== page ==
Campsites in Alberta | How to Build a Campfire
It has been said, that fire is what separated man from beast, and in several campsites in Alberta, the struggle to create fire is still alive and well. Everyone’s favorite activities while camping is to sit in front of a warm, crackling fire. Whether you are singing campfire songs, roasting hotdogs for dinner, or creating the perfectly toasted marshmallow, a campfire is part of the quintessential camping experience.
Not as easy as it looks
Unfortunately, starting a campfire is not as easy as flicking a switch for your gas fireplace. And while it seems easy – put flame source to flammable materials, this is one thing that many people struggle, across all campsites in Alberta. Good thing is that there are plenty of tips and tricks to starting a perfect campfire.
One of the first things needed to build a campfire, is make sure you have the right type of wood. While choosing the right spot for a fire is technically the first thing to do, when you are staying in any of the hundreds of campsites in Alberta, like Elevated Experience Camping there are designated firepits, and it is unlawful to build a campfire anywhere else. So selecting the right wood is important.
Be Campfire Smart
If you are staying in a campground that sells wood , they will ensure that it is cut perfectly, and is nice and dry for fires. If you are camping in a place that has a firewood pile, it will require a keen eye to ensure the right pieces of wood are chosen. First, ensure every piece you choose is nice and dry, and that it stays that way. While it may seem easy to select whatever wood is on top, if there has been recent rain, or if the campsite gets morning dew, the top pieces may be too moist to start a great fire.
Keep the wood dry
Bring your wood back to your campsite, and ensure that it stays nice and dry. Putting it on a tarp, then pulling the tarp over to protect the wood on all sides is a great strategy. The next step to build a campfire is to create a tinder bed. Tinder is small, dry material that burns easily, and therefore fast. Building your fire on this will help the flame catch more easily. Great material for tinder includes shredded paper, cotton balls or hemp rope. These materials can be coated with wax, which helps them be weather resistant.
Campsites in Alberta | Learn Various Campfire Construction Styles
Once you have laid your tinder bed in the bottom of your firepit in any of the campsites in Alberta you’re staying in, the next step is to place kindling around the tinder base. Unlike tinder, which is designed to light on fire and burn quickly, kindling is still small, but larger than tinder, and will burn longer. This longer burn will help ensure the firewood catches on fire.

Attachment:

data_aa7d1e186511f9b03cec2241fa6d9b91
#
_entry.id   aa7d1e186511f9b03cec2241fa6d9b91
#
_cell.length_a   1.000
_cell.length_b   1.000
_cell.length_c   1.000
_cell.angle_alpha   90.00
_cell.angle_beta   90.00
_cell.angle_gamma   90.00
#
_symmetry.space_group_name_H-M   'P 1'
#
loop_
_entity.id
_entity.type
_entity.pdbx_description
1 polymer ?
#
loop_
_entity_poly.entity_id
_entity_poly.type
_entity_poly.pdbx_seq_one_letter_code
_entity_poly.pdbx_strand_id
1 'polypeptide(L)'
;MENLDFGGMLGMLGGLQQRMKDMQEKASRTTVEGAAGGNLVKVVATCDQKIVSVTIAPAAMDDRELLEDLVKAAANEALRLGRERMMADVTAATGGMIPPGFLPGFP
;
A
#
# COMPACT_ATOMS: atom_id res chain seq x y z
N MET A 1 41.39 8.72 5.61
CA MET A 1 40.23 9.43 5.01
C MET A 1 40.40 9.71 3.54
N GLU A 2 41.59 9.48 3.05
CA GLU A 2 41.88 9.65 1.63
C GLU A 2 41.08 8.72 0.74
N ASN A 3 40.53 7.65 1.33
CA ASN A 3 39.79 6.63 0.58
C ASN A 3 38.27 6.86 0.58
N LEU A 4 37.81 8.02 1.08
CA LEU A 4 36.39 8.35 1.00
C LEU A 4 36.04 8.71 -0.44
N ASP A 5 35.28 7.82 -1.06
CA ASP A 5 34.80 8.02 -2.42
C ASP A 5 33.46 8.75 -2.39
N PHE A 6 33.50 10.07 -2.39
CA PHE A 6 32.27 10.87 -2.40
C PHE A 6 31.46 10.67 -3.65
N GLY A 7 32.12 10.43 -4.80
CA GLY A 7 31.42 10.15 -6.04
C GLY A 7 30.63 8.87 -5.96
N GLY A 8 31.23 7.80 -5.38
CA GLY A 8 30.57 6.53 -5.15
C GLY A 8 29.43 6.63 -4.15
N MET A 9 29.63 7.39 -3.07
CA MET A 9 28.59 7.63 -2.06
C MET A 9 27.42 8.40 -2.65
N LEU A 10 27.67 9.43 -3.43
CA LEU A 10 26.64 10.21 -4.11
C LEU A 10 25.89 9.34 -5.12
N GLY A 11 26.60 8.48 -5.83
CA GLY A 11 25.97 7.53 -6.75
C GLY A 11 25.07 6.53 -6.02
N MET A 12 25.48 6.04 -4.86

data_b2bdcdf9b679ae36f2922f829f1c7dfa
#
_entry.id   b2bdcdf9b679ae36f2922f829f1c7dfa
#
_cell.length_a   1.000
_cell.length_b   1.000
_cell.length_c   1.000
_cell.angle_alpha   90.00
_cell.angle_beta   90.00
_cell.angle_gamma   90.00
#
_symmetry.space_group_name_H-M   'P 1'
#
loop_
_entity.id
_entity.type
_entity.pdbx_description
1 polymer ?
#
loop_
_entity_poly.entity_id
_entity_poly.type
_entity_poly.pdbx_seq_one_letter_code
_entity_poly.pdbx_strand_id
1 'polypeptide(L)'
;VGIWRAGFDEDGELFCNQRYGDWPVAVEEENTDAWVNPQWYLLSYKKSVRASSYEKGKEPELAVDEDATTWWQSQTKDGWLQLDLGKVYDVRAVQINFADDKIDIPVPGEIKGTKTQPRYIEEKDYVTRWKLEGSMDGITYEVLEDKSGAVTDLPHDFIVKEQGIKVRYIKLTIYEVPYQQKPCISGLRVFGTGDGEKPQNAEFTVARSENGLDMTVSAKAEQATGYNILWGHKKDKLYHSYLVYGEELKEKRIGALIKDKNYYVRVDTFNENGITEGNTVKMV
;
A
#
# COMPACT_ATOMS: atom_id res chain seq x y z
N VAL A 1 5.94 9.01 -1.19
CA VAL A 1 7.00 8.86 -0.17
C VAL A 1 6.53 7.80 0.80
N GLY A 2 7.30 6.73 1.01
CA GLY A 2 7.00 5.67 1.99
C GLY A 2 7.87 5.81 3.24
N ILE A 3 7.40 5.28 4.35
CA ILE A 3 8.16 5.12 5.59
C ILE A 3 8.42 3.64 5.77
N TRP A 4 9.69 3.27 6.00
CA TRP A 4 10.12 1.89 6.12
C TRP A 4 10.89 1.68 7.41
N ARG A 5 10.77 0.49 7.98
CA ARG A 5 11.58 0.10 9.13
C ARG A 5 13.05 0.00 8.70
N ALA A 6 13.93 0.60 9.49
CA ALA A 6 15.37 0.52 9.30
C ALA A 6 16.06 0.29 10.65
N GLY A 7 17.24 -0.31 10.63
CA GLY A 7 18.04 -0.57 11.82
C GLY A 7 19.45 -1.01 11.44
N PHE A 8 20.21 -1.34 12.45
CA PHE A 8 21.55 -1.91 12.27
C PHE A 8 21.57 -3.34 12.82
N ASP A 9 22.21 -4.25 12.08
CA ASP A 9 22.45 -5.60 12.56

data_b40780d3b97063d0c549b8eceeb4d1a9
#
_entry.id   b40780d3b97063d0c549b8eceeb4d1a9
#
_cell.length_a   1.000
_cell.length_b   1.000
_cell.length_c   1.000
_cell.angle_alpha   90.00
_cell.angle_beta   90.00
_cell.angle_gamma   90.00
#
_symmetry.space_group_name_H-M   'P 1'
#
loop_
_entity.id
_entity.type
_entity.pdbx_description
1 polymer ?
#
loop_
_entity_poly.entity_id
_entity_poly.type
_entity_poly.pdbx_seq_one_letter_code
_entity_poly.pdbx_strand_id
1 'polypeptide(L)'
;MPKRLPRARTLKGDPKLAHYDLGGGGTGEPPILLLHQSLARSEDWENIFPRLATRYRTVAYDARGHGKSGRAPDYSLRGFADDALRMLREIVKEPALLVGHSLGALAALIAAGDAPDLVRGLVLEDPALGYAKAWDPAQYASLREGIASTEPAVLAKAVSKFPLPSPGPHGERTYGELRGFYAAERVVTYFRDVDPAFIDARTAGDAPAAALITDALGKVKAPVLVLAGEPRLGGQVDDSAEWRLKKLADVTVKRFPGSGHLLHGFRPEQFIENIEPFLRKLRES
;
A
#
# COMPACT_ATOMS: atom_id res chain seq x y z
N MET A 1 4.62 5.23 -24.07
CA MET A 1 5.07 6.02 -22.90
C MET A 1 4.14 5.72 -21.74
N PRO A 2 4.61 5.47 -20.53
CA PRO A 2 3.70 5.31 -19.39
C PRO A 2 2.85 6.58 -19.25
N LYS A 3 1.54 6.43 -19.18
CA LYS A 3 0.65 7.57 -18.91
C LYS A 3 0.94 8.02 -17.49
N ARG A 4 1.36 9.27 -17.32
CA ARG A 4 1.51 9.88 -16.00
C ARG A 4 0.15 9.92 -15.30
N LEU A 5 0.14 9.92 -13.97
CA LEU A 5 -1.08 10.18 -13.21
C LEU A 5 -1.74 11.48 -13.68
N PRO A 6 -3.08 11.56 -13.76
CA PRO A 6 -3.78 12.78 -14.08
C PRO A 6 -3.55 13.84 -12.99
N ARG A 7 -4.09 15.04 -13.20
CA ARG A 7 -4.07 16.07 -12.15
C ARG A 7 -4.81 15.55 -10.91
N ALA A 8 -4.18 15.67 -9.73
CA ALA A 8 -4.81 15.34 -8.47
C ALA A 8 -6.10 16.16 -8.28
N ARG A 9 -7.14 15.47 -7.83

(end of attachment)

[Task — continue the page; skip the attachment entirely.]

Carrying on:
Best campfire shape?
However, one of the biggest debates in creating a fire, across all campsites in Alberta is how to stack the firewood? There are many different configurations, from a cone shape, to log cabin, platform or upside-down pyramid, a lean-to and a star, just to name a few. Each configuration is best for certain conditions, for example, a lean-to is best for when it’s windy out, whereas a star is perfect for when you’re low on campfire supplies.
Some hacks to get it started
Unfortunately, even the best laid plans don’t always work, and how should you build a campfire if you’re low on supplies? If you don’t have tinder or kindling, or have few matches left, and when a blazing campfire is the only thing standing between you being cold and hungry, and being warm and fed. There are fun campfire hacks that are used in campsites in Alberta, such as how to light a fire using Doritos. The benefit of this, is nearly all campgrounds will have some on hand, and it can be fun to do as well.
Campfire Safety While Camping is Important
Regardless of what configuration you use, or what materials you start your fire with, always practice good campfire etiquette. Be wary of embers that can ignite other flammable materials, only burn clean materials. Avoid burning junk or garbage in your firepit , and most importantly, ensure your fire has been put out thoroughly before going to bed. Pour water on all embers, even ones that don’t appear to be glowing red.
Continuously pour the water until you no longer hear the hiss of the water boiling and steaming. Then, stir the ashes until all areas of the firepit have been touched by water. If water is in short supply, sand can be used to put out the fire, as it will prevent the fire from using the oxygen it needs to burn . Then, water can be poured on top.
When starting the fire in the firepit the next day, the use of tinder and kindling helps start the fire in the firepit that will be wet from the night before. Always use caution with fires while camping, and enjoy the warm crackle on your next camping adventure!